Luna begins to wonder if all of the gods have the best intentions.

Turns out, Bahamut is tired of dealing with humans and their free will and wants to destroy them all, leaving Eos a destroyed wasteland. He’d previously attempted this with Ardyn as his pawn, but was unsuccessful and lost control of the Accursed (and so had him imprisoned by his own brother on Angelgard).

Needless to say, Bahamut is not successful this time either. Luna learns of his plans and chooses not to follow them, Ardyn is his typical self and doesn’t do what anyone expects of him, and Noctis and his friends continue to fight even when the odds are stacked against them.

In the end, when dawn breaks, Luna, Noctis and crew, Sol and her family, and the survivors of the long night are greeted by the sun and the chance at a new, more prosperous life.

Ultimately, my takeaway from this novel is that the Final Fantasy XV story actually exists across multiple alternate timelines. This can be seen in the DLC Episode Ignis and which is even more noticeably in this novel. I think it’s an interesting position to take, where the ending in the main game isn’t the only ending out there. Noctis and Luna don’t have to die, Ardyn can be redeemed, and Bahamut gets his butt kicked… these are all things I can get behind, lol.

Fandom has a mechanism in place for this, the “Everyone Lives, Nobody Dies AU”, but it’s not so often that the actual creators offer the same. I’m just sad that we didn’t get to see the final three DLC released for this game.

Find it at…


Blog | I’m a Gamer Girl (Crowdfunding Games, part 1)

I’ve long been a fan of crowdfunding projects and have supported a number of really cool things throughout the years. From a book shaped light created by Lumio to solar powered roads currently in the testing and research phase by Solar Roadways, I’ve had the pleasure of seeing many a crowdfunded project go from an idea to a reality.

Crowdfunding is a great way to build excitement for your project AND lets your community of fans come together to support you! Here are just some of the games that I’ve supported in the last year and I’ll share the others when it’s closer to their release dates…

ArchRavels is a fiber artist’s dream of a board game!

Now, I don’t know about you, but I love a good board game AND I also happen to love knitting and all things yarn (which you might have guessed, lol).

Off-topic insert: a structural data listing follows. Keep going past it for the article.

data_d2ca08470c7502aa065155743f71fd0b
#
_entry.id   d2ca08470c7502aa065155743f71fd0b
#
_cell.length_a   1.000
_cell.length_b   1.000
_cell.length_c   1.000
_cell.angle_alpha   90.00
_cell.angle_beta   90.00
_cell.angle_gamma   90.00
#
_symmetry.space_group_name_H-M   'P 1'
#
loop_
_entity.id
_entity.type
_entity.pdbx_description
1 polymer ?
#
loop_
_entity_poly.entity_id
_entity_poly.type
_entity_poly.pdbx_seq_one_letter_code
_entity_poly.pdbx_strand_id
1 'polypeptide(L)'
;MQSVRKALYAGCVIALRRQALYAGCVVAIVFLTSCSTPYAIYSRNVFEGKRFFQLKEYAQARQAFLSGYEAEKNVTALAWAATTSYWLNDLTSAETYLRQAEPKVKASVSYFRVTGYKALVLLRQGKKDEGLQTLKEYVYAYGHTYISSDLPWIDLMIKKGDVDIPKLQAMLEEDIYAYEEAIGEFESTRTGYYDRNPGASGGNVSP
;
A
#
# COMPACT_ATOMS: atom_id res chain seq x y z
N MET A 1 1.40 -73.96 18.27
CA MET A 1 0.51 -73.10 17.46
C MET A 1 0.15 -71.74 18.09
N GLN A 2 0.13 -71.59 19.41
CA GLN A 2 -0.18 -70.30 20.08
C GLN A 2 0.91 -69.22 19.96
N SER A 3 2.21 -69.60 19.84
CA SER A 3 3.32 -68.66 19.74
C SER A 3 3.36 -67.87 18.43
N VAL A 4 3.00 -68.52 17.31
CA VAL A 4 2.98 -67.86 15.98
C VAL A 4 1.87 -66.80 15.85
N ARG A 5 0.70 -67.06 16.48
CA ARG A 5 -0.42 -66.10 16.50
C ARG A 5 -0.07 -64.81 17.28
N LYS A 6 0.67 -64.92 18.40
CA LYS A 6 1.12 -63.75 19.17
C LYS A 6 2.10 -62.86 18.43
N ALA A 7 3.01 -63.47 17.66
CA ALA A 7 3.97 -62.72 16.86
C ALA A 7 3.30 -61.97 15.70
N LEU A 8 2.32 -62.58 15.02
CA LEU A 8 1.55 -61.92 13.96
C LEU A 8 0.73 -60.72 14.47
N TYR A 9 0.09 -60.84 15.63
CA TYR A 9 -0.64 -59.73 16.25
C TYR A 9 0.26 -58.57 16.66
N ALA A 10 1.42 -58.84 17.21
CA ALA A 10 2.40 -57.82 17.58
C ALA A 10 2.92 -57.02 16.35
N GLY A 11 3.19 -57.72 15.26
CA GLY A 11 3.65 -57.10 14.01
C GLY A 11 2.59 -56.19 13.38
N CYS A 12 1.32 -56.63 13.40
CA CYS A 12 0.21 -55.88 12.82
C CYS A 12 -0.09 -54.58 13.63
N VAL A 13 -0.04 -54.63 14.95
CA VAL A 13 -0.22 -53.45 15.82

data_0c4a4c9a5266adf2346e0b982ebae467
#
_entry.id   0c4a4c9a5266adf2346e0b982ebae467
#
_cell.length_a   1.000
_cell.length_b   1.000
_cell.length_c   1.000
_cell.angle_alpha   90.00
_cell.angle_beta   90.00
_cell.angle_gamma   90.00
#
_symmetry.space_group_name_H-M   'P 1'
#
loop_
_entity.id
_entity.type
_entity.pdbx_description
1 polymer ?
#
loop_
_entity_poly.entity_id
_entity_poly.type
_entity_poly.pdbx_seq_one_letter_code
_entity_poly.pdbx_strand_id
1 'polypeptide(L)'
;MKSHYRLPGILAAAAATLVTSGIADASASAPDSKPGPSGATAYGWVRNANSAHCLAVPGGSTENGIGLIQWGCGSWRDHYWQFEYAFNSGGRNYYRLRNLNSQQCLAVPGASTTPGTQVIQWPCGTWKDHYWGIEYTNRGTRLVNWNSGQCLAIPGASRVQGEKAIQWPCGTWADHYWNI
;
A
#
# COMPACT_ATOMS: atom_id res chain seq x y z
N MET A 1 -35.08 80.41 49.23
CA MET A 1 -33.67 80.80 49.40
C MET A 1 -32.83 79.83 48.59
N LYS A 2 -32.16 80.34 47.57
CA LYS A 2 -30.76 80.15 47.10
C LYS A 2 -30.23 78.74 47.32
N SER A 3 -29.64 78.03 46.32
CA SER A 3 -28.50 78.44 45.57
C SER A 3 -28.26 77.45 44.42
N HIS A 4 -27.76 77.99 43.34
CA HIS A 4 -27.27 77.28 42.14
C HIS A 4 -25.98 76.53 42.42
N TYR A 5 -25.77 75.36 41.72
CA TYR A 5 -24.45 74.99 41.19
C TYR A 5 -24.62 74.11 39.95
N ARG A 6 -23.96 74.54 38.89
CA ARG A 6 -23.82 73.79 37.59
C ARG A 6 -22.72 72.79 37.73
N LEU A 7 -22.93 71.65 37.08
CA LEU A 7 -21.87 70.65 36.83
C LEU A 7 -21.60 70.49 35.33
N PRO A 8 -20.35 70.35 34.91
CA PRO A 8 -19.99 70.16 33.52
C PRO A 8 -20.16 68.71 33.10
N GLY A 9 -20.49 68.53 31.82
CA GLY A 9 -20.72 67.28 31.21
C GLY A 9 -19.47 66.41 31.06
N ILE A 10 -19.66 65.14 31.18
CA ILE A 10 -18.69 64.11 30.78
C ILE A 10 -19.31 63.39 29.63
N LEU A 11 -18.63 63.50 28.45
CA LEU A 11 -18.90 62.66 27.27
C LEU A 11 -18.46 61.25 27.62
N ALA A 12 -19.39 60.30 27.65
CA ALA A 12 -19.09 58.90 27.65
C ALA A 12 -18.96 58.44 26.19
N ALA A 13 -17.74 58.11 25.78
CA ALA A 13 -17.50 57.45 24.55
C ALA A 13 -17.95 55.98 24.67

From the super cute yarn tokens and yarn bowls to the project cards and character sheets, ArchRavels is full of bright, colorful imagery. Played with 2-4 people, it looks like a super fun way to spend an evening hanging out with friends. I know for a fact that I will be ‘convincing’ both friends and family to play with me!

In some ways, it reminds me of games like Sorry (with it’s bright palette) and in others it’s a little bit like Life (because you have to keep track of important aspects in order to win). And speaking of winning, once all the projects have been completed, you count up your points and the player with the most wins!

ArchRavels Kickstarter page can be found HERE with concept art, videos, and some behind-the-scenes for you to enjoy.

Estimated delivery date was August 2020. Due to the Covid crisis and it’s affect on manufacturing, this has been pushed back.

Book of Travels was suggested to me by one of my online gaming friends as something he thought I’d enjoy and he was right. I love everything from the art style to the serene sounding music and the prospect of a ‘chill’ online role playing game… though I’m not sure how many of my friends will also be interested in this type of game, lol. I guess that means I get to meet people and make new friends!

The developer and publisher of Book of Travels, Might and Delight, have made a number of other games (also available on Steam). I’ve played Meadow, the online successor to their Shelter games where you play as a mother animal trying to keep her small family alive. I really enjoy the peaceful atmosphere of Meadow and that it doesn’t really expect anything from you. You can run around for hours, meeting other animal avatars, finding food and hidden statues, or just seeing the admittedly gorgeous views!

Here’s hoping that Book of Travels is even better and that Might and Delight continue to create these wonderful games for the world to enjoy.

Kickstarter for Book of Travels | A serene online RPG: HERE

Estimated delivery date: October 2020.

Another cutesy game I came across is Weaving Tides where you find different dragons to repair the textile world! Each carpet dragon is capable of performing different stitches and different attacks, so it looks like you’ll need to gather each of them in order to complete the game, but really… who doesn’t want to collect dragons?

The art in this game is exactly my style, it’s just so colorful and quirky! I like the way the backgrounds are actually made of weaved cloth and that you can see different types of stitching throughout the game. The carpet dragons have their own unique looks and abilities, but they’re all adorable and I can’t wait to see them!

One thing that I’m looking forward to finding out is why the player character seems to be the only human in the world of Weaving Tides. Will this be answered in game? Only time (and playing through it) will tell.

Kickstarter page for Weaving Tides: HERE

Estimated delivery date: November 2020.

What about you?
Have you supported any crowdfunded games?


September TBR

Well, I’m back in school so of course my TBR should have at least three books on it! I’m getting back into classics, hence The Scarlet Letter, and found some really interesting nonfiction and historical fiction titles for September.